The state of Tennessee has begun a roads project to remove and replace 1,700 guardrail ends that are allegedly defective. The product in question is the Lindsay X-LITE guardrail end. Guardrails are generally designed in multiple pieces that telescope into each other upon impact. This is to prevent the metal ends from piercing the vehicle that hits the guardrail in the event of a crash.
The standard crash test for guardrails uses a crash speed of 62.2 mph, but officials in Tennessee found that at speeds higher than 62.2, the X-LITE failed to perform as expected. Instead, the guardrails impaled the vehicles, fatally injuring the occupants. At least seven people have died in six motor vehicle crashes involving X-LITE guardrails in three states. In other non-fatal crashes in Tennessee, the guardrails failed to telescope, but did not pierce the vehicles.
According to a letter that the Tennessee commissioner of the highway department sent to the administrator of the state Federal Highway Administration, there were also concerns that the installation instructions for the guardrails regarding bolt torque were not specific enough. Installation deficiencies could result in the terminal performing differently from the original tested conditions.
The alleged Lindsay product defect came to light when the state of Tennessee mistakenly sent a 17-year-old victim of a fatal crash a bill for almost $3,000 to replace the X-LITE that killed her. In less than one year, the state has had three instances of crashes with guardrails in which four people died.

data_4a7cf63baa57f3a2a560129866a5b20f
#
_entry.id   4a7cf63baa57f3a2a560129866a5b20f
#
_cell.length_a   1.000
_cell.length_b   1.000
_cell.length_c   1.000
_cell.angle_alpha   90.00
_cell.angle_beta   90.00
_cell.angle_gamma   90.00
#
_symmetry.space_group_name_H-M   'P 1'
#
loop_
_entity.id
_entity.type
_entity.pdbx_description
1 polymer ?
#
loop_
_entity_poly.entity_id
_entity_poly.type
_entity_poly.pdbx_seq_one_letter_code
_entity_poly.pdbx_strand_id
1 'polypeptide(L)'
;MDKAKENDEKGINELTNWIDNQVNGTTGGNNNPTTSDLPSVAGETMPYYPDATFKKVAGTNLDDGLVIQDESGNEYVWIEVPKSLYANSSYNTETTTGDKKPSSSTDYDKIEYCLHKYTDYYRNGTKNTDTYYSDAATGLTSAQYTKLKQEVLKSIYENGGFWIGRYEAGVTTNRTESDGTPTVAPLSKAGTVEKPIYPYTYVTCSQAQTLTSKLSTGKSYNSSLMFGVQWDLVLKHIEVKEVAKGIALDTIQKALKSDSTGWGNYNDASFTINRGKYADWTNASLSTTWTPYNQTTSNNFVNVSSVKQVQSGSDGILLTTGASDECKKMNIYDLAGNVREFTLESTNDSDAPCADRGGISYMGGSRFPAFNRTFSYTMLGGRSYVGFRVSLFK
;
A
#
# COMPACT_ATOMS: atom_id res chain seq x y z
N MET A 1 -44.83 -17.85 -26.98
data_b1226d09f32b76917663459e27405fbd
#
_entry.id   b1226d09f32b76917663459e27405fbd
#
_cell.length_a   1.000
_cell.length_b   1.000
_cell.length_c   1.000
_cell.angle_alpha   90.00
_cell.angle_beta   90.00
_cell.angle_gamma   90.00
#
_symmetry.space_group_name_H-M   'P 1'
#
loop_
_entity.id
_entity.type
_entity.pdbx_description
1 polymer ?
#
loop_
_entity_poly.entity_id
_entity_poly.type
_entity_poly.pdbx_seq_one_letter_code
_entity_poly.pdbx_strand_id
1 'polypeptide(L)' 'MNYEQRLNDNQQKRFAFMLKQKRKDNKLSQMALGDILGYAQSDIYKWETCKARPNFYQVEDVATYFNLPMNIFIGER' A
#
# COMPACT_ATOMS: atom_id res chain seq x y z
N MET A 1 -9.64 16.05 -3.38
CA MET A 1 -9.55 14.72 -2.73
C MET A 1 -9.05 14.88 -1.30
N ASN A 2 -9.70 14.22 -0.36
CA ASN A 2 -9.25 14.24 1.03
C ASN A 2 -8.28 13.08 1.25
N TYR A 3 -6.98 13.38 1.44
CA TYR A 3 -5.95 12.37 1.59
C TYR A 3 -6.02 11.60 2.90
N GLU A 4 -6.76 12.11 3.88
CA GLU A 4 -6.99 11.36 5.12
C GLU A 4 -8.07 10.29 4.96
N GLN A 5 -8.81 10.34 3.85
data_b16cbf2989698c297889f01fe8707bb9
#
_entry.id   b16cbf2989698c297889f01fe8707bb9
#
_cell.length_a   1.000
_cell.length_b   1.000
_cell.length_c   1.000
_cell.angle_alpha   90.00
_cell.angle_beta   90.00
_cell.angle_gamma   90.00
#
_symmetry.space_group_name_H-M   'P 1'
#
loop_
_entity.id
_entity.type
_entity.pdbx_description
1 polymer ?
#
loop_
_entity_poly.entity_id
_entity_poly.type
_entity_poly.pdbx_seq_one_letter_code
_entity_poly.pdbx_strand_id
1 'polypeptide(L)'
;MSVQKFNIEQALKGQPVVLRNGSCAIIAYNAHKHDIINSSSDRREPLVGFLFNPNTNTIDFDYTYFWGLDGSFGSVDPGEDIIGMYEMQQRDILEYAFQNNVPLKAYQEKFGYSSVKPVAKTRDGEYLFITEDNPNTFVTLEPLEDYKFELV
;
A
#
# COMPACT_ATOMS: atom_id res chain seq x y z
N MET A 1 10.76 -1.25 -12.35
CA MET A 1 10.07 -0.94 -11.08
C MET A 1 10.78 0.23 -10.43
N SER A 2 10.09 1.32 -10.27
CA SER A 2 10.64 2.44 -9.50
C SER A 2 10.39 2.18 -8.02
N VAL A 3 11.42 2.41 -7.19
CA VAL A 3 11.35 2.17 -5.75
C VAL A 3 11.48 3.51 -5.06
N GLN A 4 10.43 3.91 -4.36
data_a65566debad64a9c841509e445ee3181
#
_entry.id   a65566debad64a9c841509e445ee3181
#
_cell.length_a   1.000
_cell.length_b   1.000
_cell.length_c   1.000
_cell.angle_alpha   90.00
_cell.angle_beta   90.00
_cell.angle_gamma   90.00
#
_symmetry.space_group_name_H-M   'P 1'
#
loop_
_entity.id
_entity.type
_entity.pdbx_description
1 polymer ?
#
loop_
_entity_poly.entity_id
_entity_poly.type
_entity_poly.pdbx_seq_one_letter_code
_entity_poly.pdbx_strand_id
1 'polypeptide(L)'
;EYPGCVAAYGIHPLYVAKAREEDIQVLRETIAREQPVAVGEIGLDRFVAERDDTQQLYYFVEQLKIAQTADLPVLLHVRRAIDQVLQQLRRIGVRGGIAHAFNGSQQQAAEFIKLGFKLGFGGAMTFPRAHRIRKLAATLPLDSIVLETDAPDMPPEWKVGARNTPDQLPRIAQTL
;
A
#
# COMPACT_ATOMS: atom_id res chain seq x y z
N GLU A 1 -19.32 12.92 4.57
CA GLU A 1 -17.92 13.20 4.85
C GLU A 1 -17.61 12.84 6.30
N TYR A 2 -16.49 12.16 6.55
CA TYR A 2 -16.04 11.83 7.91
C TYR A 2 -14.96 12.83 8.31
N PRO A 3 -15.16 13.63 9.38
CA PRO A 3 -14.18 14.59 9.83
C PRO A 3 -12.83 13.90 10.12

Lindsay Corporation officials point to the fact that the X-LITE guardrail is approved by the Federal Highway Administration and has passed crash and safety tests. In Missouri, the state Department of Transportation stopped installing the X-LITE in July, but has not yet taken action to replace them. At least two people have died in Missouri in crashes with X-LITE model guardrail ends. In one of the crashes, the vehicle was impaled with the guardrail.
Families of the four people who died in Tennessee have appealed to the President and other federal leaders to rescind the letter that declares the Lindsay guardrail ends fit for use. Six days before the crash that killed the 17- year-old girl, the Tennessee Department of Transportation (TDOT) pulled the product from the state’s list of approved equipment. Officials expressed concerns about the guardrail end terminal’s performance.
TDOT has already started the bidding process to remove and replace the X-LITE guardrail ends. The project is focused on Tennessee roads with a speed limit of 45 mph and above. TDOT estimates that the contract is worth upwards of $3.6 million.
Philadelphia Car Accident Lawyers at McCann Dillon Jaffe & Lamb, LLC Represent Victims Injured in Car Accidents Involving Defective Guardrails
Injuries from car accidents can have a lifelong impact. If you or someone you love has suffered a serious injury in a car accident, you may be entitled to compensation. The experienced Philadelphia car accident lawyers at McCann Dillon Jaffe & Lamb, LLC will fight to obtain the most favorable outcome possible for your case. Call 215-569-8488 to schedule a free consultation or contact us online. We have offices in Philadelphia, Media, and Abington, Pennsylvania, as well as Haddonfield, New Jersey, and Wilmington, Delaware to serve you.